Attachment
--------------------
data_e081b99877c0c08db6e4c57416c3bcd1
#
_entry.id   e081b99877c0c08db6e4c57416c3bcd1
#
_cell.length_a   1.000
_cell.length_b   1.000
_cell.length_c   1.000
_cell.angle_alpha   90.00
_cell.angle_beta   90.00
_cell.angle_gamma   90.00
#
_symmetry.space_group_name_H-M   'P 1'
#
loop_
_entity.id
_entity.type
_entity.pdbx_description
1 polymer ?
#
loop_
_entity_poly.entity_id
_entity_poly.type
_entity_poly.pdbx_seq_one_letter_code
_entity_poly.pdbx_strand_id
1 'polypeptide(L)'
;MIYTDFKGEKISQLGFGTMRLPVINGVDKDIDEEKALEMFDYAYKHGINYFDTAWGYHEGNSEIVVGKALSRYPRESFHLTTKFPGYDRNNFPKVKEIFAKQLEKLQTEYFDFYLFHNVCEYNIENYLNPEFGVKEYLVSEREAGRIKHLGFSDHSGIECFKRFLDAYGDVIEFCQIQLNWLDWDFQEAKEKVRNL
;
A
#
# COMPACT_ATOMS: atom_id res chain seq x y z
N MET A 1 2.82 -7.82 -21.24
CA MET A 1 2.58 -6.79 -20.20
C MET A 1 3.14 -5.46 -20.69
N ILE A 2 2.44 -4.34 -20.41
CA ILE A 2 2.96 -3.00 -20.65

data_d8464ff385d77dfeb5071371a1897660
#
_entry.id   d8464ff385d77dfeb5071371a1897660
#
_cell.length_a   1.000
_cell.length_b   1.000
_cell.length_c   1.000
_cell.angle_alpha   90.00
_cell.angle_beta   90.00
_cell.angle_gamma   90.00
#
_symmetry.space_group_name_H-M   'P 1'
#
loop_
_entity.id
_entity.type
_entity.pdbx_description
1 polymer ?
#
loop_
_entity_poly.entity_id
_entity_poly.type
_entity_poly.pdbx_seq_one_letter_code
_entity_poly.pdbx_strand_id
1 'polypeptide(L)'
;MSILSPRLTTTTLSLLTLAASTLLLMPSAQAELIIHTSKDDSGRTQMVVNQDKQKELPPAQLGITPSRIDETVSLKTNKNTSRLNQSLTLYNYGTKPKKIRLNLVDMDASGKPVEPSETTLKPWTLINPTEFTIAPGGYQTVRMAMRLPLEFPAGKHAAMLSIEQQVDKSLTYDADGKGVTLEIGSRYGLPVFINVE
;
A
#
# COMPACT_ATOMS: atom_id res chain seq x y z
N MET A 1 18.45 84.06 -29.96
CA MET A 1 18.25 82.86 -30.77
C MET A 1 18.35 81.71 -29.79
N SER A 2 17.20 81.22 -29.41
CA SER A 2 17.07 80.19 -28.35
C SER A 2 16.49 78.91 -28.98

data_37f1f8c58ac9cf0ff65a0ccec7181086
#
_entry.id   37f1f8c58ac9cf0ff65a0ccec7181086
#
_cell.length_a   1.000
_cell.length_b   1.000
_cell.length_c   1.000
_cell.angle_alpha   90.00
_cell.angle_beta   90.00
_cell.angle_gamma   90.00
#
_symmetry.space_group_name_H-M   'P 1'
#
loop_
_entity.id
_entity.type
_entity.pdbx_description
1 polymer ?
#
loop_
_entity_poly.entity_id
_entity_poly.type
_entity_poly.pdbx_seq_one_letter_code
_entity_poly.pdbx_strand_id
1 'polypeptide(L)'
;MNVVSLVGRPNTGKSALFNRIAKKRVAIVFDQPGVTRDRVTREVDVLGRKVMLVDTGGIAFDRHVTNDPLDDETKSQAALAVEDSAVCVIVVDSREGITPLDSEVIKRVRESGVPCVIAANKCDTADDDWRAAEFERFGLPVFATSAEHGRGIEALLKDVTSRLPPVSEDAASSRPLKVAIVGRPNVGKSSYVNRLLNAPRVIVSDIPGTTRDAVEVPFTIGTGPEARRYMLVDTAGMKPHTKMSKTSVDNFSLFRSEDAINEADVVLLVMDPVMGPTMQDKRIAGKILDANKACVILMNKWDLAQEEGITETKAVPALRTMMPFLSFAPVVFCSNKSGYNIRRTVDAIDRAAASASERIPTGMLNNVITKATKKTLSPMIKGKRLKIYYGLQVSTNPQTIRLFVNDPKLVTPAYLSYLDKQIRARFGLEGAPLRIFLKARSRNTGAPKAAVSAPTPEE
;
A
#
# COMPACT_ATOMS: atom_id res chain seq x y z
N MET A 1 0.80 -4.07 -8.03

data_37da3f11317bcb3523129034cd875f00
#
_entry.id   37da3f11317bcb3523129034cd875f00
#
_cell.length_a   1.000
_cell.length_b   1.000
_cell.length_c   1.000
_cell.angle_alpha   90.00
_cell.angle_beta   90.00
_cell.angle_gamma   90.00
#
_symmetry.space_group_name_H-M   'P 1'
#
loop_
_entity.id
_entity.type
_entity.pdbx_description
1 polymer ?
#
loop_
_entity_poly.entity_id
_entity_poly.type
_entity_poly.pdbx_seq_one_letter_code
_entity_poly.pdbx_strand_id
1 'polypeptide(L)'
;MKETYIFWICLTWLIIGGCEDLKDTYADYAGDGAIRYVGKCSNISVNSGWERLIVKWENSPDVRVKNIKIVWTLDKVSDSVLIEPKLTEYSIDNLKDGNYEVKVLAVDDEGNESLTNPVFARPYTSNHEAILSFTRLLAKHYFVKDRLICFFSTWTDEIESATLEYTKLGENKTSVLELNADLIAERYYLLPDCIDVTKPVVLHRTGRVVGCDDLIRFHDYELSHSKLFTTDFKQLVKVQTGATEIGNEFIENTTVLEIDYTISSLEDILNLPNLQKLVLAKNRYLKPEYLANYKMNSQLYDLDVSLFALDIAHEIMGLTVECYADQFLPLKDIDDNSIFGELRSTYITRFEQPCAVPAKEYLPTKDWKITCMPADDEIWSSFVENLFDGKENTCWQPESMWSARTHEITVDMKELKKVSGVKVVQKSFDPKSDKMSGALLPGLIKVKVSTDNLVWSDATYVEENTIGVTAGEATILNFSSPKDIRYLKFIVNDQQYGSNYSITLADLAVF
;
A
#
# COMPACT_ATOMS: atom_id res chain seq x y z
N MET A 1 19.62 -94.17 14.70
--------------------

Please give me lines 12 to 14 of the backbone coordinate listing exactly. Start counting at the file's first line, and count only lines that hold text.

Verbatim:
_symmetry.space_group_name_H-M   'P 1'
#
loop_